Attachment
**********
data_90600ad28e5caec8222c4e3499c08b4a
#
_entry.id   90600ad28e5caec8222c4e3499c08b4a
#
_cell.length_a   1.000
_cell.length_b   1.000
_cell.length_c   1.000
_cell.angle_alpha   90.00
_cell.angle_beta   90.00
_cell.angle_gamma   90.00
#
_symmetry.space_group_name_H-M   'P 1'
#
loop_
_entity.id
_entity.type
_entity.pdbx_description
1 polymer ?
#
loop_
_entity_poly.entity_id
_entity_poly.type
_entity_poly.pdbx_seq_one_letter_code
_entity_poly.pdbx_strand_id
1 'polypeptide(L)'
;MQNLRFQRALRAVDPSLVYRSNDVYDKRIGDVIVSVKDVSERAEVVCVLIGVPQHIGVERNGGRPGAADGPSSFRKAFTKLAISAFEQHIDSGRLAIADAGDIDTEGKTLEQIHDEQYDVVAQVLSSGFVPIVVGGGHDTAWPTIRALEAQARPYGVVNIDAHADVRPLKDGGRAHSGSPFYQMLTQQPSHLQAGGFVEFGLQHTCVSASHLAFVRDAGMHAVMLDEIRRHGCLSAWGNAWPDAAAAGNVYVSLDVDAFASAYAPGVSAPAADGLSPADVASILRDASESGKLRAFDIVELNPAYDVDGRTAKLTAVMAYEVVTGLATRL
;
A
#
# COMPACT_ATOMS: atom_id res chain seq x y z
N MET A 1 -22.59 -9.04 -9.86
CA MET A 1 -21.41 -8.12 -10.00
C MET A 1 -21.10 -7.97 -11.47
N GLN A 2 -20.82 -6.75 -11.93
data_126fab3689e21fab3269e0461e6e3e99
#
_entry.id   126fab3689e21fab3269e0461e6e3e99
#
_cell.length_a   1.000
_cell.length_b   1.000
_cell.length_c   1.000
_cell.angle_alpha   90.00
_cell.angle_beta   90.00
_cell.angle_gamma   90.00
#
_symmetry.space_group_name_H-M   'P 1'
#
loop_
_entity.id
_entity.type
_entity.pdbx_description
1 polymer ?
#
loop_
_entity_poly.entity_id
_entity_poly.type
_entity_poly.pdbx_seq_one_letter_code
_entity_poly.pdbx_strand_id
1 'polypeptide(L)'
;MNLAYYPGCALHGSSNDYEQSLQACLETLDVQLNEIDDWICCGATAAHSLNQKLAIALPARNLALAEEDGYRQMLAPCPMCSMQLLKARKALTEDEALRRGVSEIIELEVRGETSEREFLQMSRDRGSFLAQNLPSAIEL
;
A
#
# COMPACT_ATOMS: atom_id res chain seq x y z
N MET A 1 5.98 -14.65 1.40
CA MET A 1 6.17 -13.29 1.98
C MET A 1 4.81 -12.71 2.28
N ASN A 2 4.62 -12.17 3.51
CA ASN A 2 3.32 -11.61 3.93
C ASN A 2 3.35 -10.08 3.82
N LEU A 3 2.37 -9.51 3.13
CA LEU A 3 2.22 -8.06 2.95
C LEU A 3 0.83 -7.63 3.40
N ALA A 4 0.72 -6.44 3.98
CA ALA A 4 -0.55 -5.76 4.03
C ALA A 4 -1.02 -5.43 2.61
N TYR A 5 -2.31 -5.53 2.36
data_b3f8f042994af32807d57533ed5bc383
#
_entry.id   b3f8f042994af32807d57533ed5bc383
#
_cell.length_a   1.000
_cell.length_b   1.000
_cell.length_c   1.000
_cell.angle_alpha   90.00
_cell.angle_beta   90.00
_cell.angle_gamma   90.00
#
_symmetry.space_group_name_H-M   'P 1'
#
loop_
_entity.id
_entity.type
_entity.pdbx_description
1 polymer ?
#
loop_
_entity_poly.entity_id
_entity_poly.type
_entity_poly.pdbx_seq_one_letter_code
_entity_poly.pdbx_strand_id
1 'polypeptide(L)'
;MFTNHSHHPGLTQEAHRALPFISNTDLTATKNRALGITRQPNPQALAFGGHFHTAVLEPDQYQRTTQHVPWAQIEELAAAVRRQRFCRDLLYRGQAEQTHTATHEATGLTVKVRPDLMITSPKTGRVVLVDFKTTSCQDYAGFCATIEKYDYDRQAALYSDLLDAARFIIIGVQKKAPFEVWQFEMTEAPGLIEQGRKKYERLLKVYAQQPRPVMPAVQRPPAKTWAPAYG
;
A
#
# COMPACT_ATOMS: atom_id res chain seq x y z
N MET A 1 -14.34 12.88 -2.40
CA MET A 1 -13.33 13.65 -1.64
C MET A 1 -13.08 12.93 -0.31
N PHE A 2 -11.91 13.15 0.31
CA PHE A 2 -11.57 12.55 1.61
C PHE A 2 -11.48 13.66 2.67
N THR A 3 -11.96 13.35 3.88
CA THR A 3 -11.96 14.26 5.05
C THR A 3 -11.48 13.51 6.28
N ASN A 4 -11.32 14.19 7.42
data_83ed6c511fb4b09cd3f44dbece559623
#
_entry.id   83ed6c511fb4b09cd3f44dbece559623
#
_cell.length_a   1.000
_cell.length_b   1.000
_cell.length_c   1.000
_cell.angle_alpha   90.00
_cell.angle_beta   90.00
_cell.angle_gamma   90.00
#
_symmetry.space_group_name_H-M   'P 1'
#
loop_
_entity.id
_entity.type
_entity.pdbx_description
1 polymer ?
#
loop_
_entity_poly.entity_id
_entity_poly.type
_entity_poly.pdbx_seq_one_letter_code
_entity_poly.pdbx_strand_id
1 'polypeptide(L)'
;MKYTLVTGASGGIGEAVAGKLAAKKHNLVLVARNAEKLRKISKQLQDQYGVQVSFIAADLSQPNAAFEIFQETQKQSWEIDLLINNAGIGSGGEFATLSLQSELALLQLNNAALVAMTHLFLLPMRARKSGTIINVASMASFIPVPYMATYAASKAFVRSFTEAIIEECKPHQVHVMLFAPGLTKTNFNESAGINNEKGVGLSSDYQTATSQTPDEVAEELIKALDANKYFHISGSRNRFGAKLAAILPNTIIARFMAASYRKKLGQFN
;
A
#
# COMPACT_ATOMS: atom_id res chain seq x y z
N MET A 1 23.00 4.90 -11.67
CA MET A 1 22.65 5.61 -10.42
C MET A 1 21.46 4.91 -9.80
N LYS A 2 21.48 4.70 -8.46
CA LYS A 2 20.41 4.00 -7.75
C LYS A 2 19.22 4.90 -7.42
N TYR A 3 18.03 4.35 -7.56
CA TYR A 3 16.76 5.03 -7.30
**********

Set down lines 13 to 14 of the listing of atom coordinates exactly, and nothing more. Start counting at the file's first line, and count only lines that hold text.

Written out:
#
loop_